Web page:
Archive for MPA-DP

SIPA’S SDG Fellows Team Win 2018 Geneva Challenge!

Do you remember a few weeks ago I wrote, in this blog post here, about how SIPA’s SDG Fellows team (Alonso Flores MPA-EPD ’19, Nigora Isamiddinova MPA-DP ’19, Jessica Arnold MIA ’19, Nitasha Nair MPA ’19, and Ji Qi MPA-DP ’19) made it to the finals of the 2018 Geneva Challenge? Well I am very happy to say that they won first place!

SIPA’s classroom provides an opportunity for you to meet other classmates with various interests and skill sets and collaborate on projects that address some of the worlds’ most pressing and complex issues. Sometimes those collaborations in classroom can lead to solutions implemented out in the real world. The Geneva Challenge is one of the many opportunities at SIPA where students can implement what you learn in the classroom in the real world.

The SIPA team, DASH – Data Analytics for Sustainable Herding, aims to map and analyze the changes in migration patterns, seasonality, and urban and agricultural development using data from satellites, mobile telecommunications, and GPS- enabled systems. It will create a blueprint for utilizing big data and applying machine learning and AI for better policy-making in the in the Sahel region, where competition for increasingly scarce natural resources is driving a rise in conflicts between pastoralists and farmers.

In the award ceremony, the jury explained their decision to award the SSDG Fellows team first place: “The jury believes that this is an excellent and innovative solution. The proposal is well researched and authors a detailed and accurate contextualization. The real-time forecasting model using big data analytics and artificial intelligence techniques is a very ambitious tool to develop that could indeed have a wide and positive impact on the region. The project is also well thought out in terms of needs assessment, risk analysis, and implementation. The team has already taken further steps by having discussions with relevant government agencies by assessing institutional frameworks through laboratory projects.”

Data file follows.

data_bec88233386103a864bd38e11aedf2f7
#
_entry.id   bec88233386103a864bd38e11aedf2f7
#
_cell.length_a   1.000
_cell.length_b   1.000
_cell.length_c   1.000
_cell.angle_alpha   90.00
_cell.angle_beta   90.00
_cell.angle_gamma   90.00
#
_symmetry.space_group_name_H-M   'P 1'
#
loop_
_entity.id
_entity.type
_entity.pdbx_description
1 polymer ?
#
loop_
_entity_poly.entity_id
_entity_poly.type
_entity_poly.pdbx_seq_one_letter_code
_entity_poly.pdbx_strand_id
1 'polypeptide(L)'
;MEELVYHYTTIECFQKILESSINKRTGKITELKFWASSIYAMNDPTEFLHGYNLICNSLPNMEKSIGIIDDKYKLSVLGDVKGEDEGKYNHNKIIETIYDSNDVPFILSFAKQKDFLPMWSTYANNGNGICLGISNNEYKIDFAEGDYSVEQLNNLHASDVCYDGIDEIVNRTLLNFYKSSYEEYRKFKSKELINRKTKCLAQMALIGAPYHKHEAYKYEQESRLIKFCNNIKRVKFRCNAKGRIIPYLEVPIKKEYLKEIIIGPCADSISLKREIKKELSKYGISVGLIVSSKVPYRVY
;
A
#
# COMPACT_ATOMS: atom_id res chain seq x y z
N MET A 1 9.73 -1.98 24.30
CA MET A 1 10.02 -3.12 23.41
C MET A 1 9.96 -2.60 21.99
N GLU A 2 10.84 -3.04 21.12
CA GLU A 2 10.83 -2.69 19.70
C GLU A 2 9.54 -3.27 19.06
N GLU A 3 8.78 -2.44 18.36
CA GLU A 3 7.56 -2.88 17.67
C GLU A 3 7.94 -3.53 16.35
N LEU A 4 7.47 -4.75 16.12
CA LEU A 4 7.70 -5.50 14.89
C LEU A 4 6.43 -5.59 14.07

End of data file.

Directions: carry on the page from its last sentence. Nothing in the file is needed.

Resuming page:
The Geneva Challenge, launched in 2014, is an international contest for graduate students that aims to find innovative and pragmatic solutions to a designated international development problem. This year, there were 66 project entries submitted by 258 students from all over the world. Of those projects, 15 teams were chosen as semi-finalists. A jury then selected five finalist teams, one per continent, to defend their project at the the Graduate Institute in Geneva, Switzerland. Other prize winners this year included teams from BRAC University, ETH Zürich, Kenyatta University, and the University of Buenos Aires.

You can learn more about the MPA-Development Practice program that the SDG Fellows team is a part of here. Don’t forget that the January 5 deadline to apply for MPA-DP, MIA and MPA programs is coming up!

Meeting Africa’s funding gap to meet the SDGs and how an MDP student is part of this ambitious objective

Africa faces an annual funding gap of $1.3 trillion if it is to meet the SDGs by 2030. MPA-DP student Ji Qi traveled to Kigali, Rwanda, as part of the program’s summer placement, to work at The Sustainable Development Goals Center for Africa and look at how development banks can improve their performance against international best practices and benchmarks to contribute to the achievement of the #SDGs in the continent. In his own words “I’m really glad to be part of this ambitious continent-wide initiative which can help turn the development banks into the true driving force behind Africa’s sustainable development.”

 

MPA-DP Summer Placement in Hanoi, Vietnam

Nausher Khan MPA-DP ’19 shares his Summer Field Placement experience in Hanoi, Vietnam.

Over the course of the summer, I along with my MPA-DP colleague, Claire Thibault worked with the International Center for Tropical Agriculture (CIAT) in Hanoi as part of the inaugural Columbia World Project (CWP). The CWP is titled ACToday: Adapting agriculture to climate today for tomorrow and is a collaboration between the International Research Institute at Columbia University and strategic partners in 6 countries. The project is operational in Vietnam, Bangladesh, Ethiopia, Senegal, Colombia and Guatemala and is scheduled to run for 5 years commencing in 2018. The CWP is mandated with working with the relevant national governments and civil society organisations to enhance their capacity in adapting their food systems to the changing climate.